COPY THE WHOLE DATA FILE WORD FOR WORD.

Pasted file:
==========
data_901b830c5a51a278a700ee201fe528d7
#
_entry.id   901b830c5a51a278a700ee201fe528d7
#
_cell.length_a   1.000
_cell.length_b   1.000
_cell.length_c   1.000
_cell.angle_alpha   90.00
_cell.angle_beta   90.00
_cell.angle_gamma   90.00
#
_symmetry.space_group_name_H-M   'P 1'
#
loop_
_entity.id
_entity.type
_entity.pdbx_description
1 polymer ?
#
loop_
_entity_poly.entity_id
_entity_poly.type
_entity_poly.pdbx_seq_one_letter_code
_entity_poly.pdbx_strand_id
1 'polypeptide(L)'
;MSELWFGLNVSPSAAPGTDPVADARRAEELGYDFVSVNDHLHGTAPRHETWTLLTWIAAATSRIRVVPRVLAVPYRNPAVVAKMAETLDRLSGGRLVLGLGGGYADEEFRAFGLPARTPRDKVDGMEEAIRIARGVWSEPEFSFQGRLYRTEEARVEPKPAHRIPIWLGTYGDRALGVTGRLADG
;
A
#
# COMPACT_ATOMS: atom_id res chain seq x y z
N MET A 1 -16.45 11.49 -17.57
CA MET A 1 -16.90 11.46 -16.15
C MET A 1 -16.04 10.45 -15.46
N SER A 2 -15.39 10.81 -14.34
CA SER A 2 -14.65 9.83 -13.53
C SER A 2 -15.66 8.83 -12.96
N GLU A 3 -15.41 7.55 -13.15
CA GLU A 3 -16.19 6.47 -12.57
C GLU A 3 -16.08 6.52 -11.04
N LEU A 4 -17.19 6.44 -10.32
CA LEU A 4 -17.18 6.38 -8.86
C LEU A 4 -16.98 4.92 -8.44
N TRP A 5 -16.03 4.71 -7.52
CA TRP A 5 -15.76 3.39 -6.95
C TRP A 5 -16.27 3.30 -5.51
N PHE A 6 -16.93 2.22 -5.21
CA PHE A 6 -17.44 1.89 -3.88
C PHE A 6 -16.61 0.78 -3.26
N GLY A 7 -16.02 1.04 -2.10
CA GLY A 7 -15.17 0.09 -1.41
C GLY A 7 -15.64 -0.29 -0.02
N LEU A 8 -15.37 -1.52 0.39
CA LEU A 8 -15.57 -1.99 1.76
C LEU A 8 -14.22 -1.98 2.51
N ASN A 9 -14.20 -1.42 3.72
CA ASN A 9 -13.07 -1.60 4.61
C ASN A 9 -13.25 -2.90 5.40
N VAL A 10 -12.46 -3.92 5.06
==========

data_901b830c5a51a278a700ee201fe528d7
#
_entry.id   901b830c5a51a278a700ee201fe528d7
#
_cell.length_a   1.000
_cell.length_b   1.000
_cell.length_c   1.000
_cell.angle_alpha   90.00
_cell.angle_beta   90.00
_cell.angle_gamma   90.00
#
_symmetry.space_group_name_H-M   'P 1'
#
loop_
_entity.id
_entity.type
_entity.pdbx_description
1 polymer ?
#
loop_
_entity_poly.entity_id
_entity_poly.type
_entity_poly.pdbx_seq_one_letter_code
_entity_poly.pdbx_strand_id
1 'polypeptide(L)'
;MSELWFGLNVSPSAAPGTDPVADARRAEELGYDFVSVNDHLHGTAPRHETWTLLTWIAAATSRIRVVPRVLAVPYRNPAVVAKMAETLDRLSGGRLVLGLGGGYADEEFRAFGLPARTPRDKVDGMEEAIRIARGVWSEPEFSFQGRLYRTEEARVEPKPAHRIPIWLGTYGDRALGVTGRLADG
;
A
#
# COMPACT_ATOMS: atom_id res chain seq x y z
N MET A 1 -16.45 11.49 -17.57
CA MET A 1 -16.90 11.46 -16.15
C MET A 1 -16.04 10.45 -15.46
N SER A 2 -15.39 10.81 -14.34
CA SER A 2 -14.65 9.83 -13.53
C SER A 2 -15.66 8.83 -12.96
N GLU A 3 -15.41 7.55 -13.15
CA GLU A 3 -16.19 6.47 -12.57
C GLU A 3 -16.08 6.52 -11.04
N LEU A 4 -17.19 6.44 -10.32
CA LEU A 4 -17.18 6.38 -8.86
C LEU A 4 -16.98 4.92 -8.44
N TRP A 5 -16.03 4.71 -7.52
CA TRP A 5 -15.76 3.39 -6.95
C TRP A 5 -16.27 3.30 -5.51
N PHE A 6 -16.93 2.22 -5.21
CA PHE A 6 -17.44 1.89 -3.88
C PHE A 6 -16.61 0.78 -3.26
N GLY A 7 -16.02 1.04 -2.10
CA GLY A 7 -15.17 0.09 -1.41
C GLY A 7 -15.64 -0.29 -0.02
N LEU A 8 -15.37 -1.52 0.39
CA LEU A 8 -15.57 -1.99 1.76
C LEU A 8 -14.22 -1.98 2.51
N ASN A 9 -14.20 -1.42 3.72
CA ASN A 9 -13.07 -1.60 4.61
C ASN A 9 -13.25 -2.90 5.40
N VAL A 10 -12.46 -3.92 5.06